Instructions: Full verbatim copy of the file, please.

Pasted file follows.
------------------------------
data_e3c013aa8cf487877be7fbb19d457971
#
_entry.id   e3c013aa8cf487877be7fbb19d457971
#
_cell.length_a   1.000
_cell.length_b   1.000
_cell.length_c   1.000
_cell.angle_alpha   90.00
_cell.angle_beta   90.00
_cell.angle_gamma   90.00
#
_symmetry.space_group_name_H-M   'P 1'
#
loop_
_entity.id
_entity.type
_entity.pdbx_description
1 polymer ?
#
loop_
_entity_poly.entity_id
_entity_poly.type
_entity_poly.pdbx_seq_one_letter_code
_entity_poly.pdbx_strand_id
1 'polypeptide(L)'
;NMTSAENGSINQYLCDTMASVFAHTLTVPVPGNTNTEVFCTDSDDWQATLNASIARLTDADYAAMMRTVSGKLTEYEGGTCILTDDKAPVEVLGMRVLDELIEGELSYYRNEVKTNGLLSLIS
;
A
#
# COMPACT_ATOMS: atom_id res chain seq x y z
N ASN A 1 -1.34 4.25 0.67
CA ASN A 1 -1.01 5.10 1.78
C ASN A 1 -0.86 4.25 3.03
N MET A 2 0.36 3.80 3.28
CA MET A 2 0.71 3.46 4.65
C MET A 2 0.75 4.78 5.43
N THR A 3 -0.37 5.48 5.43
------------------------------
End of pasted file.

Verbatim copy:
data_e3c013aa8cf487877be7fbb19d457971
#
_entry.id   e3c013aa8cf487877be7fbb19d457971
#
_cell.length_a   1.000
_cell.length_b   1.000
_cell.length_c   1.000
_cell.angle_alpha   90.00
_cell.angle_beta   90.00
_cell.angle_gamma   90.00
#
_symmetry.space_group_name_H-M   'P 1'
#
loop_
_entity.id
_entity.type
_entity.pdbx_description
1 polymer ?
#
loop_
_entity_poly.entity_id
_entity_poly.type
_entity_poly.pdbx_seq_one_letter_code
_entity_poly.pdbx_strand_id
1 'polypeptide(L)'
;NMTSAENGSINQYLCDTMASVFAHTLTVPVPGNTNTEVFCTDSDDWQATLNASIARLTDADYAAMMRTVSGKLTEYEGGTCILTDDKAPVEVLGMRVLDELIEGELSYYRNEVKTNGLLSLIS
;
A
#
# COMPACT_ATOMS: atom_id res chain seq x y z
N ASN A 1 -1.34 4.25 0.67
CA ASN A 1 -1.01 5.10 1.78
C ASN A 1 -0.86 4.25 3.03
N MET A 2 0.36 3.80 3.28
CA MET A 2 0.71 3.46 4.65
C MET A 2 0.75 4.78 5.43
N THR A 3 -0.37 5.48 5.43